The Castle owners are taking the city's Nov. 11 notice under advisement, Hoss said, while talking with the city to see if they can broker a deal that keeps most of the current and former tenants happy. Most of the arts organizations on the second floor have moved on except Threshold Arts, and perhaps Queen City Coffee & Juice, he said.
"I don't know that we've made much progress yet, but we're continuing to talk," Hoss said.
Former city council member Michael Wojcik was part of the city council in 2017 when the Castle Community bought the building from the city.
Whether or not the Castle’s owners are in violation of the contract’s terms, Wojcik said, the church’s current tenure is outside of the spirit of the city’s agreement.
“The intention was very clear,” he said. “This was not what was intended.”
But, he said, it was understood that COVID-19 put the owners in “a terrible situation” back in 2020. Allowing Echo Church to use the building for a calendar year was the owner’s way to ensure the Castle’s survival.
“At this point, I think it’s up to the current council, whether they want to hold their (owners') feet to the fire on what the original agreement was,” he said.
Hoss provided a joint statement from the owners on Nov. 16: “Castle Community is in active talks with the City of Rochester along with all the tenants of the Castle,” it reads. “We remain committed to the vision of the Castle that was presented to the community. The pandemic created some short-term difficulties that we as an ownership group, along with all the tenants, are still trying to navigate.
“There’s a great argument that the use of the entire building, or at least two floors of the building, by a church, is not in the spirit of the development agreement,” Hoss said. “I don’t think anyone believes that to be true. But obviously the world changed drastically, and there were times when we could open the doors. … So the question is, what is viable in that space any longer? With the employees that are no longer frequenting downtown, and the businesses that are leaving and have shut their doors forever, we have to find a viable use that honors the arts and cultural activities that were creating and flourishing prior to our world changing.”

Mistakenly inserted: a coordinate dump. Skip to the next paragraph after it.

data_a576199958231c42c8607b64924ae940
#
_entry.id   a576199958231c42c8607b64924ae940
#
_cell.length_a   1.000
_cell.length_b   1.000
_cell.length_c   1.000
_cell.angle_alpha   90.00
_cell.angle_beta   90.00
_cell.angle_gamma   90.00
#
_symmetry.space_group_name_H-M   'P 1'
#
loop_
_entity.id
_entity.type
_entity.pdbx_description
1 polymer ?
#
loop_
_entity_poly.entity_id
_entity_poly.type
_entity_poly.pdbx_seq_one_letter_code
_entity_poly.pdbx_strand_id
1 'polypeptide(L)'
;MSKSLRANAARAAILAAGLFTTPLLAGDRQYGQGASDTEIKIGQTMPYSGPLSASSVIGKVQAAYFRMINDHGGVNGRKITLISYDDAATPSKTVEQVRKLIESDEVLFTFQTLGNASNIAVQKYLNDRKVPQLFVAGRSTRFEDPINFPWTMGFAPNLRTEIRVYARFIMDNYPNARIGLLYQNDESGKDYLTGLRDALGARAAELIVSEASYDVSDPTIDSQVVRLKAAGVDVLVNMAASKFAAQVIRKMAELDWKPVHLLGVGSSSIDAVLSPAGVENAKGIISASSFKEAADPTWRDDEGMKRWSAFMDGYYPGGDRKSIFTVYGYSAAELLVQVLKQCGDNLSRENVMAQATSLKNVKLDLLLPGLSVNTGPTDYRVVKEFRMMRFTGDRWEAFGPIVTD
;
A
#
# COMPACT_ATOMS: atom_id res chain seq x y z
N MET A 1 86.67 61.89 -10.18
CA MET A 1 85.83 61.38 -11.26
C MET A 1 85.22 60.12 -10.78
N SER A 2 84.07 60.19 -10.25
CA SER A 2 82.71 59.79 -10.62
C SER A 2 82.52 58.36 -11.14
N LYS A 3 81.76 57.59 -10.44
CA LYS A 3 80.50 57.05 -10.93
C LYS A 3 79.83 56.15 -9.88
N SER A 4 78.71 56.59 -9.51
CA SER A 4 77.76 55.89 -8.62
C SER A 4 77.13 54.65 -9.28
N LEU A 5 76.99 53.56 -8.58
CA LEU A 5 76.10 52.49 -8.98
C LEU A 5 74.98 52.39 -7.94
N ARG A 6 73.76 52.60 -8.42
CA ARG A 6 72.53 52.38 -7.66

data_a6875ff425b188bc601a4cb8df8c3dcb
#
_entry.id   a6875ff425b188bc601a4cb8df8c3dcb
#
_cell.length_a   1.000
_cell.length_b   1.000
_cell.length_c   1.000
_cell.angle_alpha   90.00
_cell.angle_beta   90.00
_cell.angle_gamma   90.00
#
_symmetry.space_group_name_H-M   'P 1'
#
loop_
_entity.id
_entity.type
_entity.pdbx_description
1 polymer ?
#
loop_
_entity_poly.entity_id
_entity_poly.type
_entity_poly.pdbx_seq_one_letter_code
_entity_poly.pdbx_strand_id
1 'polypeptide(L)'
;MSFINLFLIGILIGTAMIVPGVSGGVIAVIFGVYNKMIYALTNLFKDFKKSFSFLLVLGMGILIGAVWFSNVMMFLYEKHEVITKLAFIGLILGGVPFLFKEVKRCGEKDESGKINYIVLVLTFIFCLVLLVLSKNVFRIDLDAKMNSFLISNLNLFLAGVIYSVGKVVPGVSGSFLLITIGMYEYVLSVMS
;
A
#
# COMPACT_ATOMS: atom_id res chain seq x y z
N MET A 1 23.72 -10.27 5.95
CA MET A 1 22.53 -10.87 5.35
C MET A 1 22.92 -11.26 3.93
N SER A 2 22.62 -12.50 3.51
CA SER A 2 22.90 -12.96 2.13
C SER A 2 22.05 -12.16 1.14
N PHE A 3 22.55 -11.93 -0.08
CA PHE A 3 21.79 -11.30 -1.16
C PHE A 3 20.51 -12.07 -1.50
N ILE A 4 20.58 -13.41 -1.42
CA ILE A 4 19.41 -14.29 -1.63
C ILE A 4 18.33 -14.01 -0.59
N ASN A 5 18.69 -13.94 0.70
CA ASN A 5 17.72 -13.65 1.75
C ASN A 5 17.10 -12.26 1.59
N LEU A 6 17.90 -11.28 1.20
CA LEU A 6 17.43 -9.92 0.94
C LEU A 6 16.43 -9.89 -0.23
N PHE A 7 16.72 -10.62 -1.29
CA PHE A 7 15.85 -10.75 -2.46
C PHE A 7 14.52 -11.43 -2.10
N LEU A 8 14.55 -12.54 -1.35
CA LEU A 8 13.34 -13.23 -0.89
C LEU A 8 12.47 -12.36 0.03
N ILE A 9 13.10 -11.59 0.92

What's next for Threshold?
Anderson said Threshold Arts had crafted its proposal for the Chateau back in 2019, before her organization left the Castle Community. They had intended to have a presence in both buildings, she said.
When asked, she needed a moment to consider whether Threshold Arts wanted to return to the Castle Community.
“We do want to, absolutely,” Anderson decided. “We made it clear that we wanted to return in the capacity that we had had once before. The way negotiations are going and some arrangements they’re trying to make, it doesn’t appear as though … the full terms of our lease will be renewed.”
“We want to be in a space that we can program to its full extent,” she added.
Threshold Arts has maintained the ability to schedule events on the third floor of the Castle Community, but were first constrained by COVID-19 regulations and multiple waves of infection.
They've also been stymied by would-be organizer’s disappointment in the space.
“The overall culture of the building has changed,” Anderson said. “With Echo Church occupying the second floor, it’s not the same experience. It doesn’t have all of the kind of amenities and attractions that it once had. And we’ve heard that was the big appeal of hosting things at the Castle -- it was this really cool place with a lot of things going on.”